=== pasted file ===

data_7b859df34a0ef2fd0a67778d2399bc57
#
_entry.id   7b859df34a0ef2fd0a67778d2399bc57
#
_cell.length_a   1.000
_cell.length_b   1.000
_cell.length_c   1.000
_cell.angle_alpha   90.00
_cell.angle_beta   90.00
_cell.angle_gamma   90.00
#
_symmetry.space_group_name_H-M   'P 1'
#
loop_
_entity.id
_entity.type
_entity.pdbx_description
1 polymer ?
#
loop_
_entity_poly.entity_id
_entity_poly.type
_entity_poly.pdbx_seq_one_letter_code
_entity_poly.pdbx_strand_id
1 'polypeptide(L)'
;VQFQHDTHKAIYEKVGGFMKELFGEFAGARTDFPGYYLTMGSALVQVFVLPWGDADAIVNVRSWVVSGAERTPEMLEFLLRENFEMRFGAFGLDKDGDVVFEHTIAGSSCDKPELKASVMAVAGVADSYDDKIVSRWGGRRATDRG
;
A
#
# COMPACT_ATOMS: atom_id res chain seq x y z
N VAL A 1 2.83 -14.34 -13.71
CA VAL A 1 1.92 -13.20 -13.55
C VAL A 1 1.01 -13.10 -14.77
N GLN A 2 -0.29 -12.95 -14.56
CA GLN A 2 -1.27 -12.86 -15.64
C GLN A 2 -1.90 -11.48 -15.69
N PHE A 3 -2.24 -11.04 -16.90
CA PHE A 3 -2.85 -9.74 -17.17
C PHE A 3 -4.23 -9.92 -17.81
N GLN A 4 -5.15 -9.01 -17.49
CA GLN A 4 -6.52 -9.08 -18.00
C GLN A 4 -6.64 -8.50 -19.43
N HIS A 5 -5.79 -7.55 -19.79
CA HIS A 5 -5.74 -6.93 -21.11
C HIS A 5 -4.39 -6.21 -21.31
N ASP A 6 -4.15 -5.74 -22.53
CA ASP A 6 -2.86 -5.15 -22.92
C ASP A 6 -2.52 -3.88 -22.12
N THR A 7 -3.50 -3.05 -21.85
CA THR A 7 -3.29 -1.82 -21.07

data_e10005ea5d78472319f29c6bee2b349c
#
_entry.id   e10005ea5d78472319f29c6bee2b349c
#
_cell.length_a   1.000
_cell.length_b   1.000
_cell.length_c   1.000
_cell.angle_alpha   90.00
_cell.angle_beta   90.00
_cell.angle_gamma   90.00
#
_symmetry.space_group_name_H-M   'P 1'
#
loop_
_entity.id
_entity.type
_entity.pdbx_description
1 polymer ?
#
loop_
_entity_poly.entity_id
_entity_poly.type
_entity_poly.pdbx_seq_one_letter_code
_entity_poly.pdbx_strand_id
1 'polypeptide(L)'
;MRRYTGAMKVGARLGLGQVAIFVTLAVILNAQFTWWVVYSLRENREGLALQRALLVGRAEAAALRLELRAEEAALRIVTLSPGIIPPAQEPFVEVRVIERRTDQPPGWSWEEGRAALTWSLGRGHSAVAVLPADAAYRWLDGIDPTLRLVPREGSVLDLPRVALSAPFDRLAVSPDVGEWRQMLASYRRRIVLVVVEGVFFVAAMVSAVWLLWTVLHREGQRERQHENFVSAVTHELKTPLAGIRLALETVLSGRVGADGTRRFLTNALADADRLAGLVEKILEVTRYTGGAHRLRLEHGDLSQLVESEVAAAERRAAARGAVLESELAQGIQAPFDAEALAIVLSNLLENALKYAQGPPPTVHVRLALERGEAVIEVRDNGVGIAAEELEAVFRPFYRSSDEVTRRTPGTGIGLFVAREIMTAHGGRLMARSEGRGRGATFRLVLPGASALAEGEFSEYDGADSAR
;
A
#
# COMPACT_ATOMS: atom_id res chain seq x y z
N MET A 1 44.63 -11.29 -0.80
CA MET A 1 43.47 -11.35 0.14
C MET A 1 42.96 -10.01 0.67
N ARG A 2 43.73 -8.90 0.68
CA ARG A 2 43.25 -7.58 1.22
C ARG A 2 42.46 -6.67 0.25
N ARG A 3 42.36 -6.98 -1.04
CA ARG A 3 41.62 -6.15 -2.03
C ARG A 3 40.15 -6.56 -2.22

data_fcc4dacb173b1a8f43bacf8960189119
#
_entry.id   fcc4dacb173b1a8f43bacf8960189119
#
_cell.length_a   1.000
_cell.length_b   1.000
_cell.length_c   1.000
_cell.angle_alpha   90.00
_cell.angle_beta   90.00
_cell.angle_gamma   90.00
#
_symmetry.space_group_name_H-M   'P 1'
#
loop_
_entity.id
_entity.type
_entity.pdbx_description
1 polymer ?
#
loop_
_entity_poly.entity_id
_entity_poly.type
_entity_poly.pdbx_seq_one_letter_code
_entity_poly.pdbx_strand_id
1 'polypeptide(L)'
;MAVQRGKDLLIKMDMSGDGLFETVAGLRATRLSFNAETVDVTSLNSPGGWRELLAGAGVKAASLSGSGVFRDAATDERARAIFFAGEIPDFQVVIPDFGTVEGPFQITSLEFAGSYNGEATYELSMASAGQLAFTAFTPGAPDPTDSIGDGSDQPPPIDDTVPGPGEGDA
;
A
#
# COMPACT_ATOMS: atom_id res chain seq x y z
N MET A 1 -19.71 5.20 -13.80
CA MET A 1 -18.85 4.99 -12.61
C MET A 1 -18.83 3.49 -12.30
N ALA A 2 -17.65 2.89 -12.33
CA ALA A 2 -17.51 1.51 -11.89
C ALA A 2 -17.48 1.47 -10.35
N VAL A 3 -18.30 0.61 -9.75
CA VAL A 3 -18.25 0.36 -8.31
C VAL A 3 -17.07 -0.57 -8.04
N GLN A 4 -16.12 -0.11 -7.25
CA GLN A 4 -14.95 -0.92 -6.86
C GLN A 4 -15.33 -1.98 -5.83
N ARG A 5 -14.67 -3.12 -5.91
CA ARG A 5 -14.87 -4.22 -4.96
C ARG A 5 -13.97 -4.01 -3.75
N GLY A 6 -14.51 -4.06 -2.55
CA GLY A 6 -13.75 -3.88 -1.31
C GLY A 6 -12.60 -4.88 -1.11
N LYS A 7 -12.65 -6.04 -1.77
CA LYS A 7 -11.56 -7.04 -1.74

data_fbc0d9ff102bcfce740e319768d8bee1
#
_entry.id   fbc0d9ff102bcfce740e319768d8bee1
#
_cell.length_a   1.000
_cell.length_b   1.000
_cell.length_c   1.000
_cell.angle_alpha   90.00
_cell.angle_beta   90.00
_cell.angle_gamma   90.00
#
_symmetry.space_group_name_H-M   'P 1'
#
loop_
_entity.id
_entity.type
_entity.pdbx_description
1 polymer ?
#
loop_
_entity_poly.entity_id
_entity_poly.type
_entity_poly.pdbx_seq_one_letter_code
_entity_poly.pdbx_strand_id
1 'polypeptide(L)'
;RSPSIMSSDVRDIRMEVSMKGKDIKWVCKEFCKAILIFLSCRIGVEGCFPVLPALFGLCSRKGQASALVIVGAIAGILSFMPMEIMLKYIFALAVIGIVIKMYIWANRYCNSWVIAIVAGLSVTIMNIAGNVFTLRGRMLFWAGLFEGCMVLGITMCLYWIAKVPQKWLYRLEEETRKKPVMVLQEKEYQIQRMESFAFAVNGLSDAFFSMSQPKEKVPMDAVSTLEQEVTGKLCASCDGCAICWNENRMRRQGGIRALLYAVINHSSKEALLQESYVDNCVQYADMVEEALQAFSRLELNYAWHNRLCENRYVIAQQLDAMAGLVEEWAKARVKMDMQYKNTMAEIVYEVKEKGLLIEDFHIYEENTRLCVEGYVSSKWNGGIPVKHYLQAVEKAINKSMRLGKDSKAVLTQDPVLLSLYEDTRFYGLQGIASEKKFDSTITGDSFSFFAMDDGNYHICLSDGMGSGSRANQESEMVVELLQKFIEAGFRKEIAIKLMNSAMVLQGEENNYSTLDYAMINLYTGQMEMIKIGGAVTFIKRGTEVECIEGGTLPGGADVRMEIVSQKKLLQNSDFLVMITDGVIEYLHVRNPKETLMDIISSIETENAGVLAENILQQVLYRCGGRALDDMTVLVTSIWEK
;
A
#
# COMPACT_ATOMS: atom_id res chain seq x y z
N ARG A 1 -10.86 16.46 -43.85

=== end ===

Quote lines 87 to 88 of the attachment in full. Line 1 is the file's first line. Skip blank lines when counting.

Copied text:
N ARG A 3 42.36 -6.98 -1.04
CA ARG A 3 41.62 -6.15 -2.03